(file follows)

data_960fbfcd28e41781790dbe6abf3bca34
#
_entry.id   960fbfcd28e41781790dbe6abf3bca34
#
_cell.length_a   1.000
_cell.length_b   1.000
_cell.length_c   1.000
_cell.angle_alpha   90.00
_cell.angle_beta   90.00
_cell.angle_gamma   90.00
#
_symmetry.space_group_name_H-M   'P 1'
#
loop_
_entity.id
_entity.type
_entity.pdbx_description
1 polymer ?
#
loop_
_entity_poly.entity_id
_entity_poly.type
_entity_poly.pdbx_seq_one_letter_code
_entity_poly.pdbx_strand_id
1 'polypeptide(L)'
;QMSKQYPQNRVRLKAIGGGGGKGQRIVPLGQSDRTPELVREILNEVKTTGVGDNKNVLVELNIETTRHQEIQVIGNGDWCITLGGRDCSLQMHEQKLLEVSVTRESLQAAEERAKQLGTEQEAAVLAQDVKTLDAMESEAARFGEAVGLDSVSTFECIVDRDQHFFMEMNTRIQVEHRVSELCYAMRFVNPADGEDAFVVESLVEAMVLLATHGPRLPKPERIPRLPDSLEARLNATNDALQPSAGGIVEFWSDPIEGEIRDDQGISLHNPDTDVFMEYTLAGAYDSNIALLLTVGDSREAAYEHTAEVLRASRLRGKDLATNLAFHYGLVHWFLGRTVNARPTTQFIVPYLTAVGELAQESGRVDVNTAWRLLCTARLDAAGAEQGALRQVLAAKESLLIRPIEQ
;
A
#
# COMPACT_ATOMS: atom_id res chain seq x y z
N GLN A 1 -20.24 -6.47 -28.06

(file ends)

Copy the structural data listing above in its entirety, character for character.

data_960fbfcd28e41781790dbe6abf3bca34
#
_entry.id   960fbfcd28e41781790dbe6abf3bca34
#
_cell.length_a   1.000
_cell.length_b   1.000
_cell.length_c   1.000
_cell.angle_alpha   90.00
_cell.angle_beta   90.00
_cell.angle_gamma   90.00
#
_symmetry.space_group_name_H-M   'P 1'
#
loop_
_entity.id
_entity.type
_entity.pdbx_description
1 polymer ?
#
loop_
_entity_poly.entity_id
_entity_poly.type
_entity_poly.pdbx_seq_one_letter_code
_entity_poly.pdbx_strand_id
1 'polypeptide(L)'
;QMSKQYPQNRVRLKAIGGGGGKGQRIVPLGQSDRTPELVREILNEVKTTGVGDNKNVLVELNIETTRHQEIQVIGNGDWCITLGGRDCSLQMHEQKLLEVSVTRESLQAAEERAKQLGTEQEAAVLAQDVKTLDAMESEAARFGEAVGLDSVSTFECIVDRDQHFFMEMNTRIQVEHRVSELCYAMRFVNPADGEDAFVVESLVEAMVLLATHGPRLPKPERIPRLPDSLEARLNATNDALQPSAGGIVEFWSDPIEGEIRDDQGISLHNPDTDVFMEYTLAGAYDSNIALLLTVGDSREAAYEHTAEVLRASRLRGKDLATNLAFHYGLVHWFLGRTVNARPTTQFIVPYLTAVGELAQESGRVDVNTAWRLLCTARLDAAGAEQGALRQVLAAKESLLIRPIEQ
;
A
#
# COMPACT_ATOMS: atom_id res chain seq x y z
N GLN A 1 -20.24 -6.47 -28.06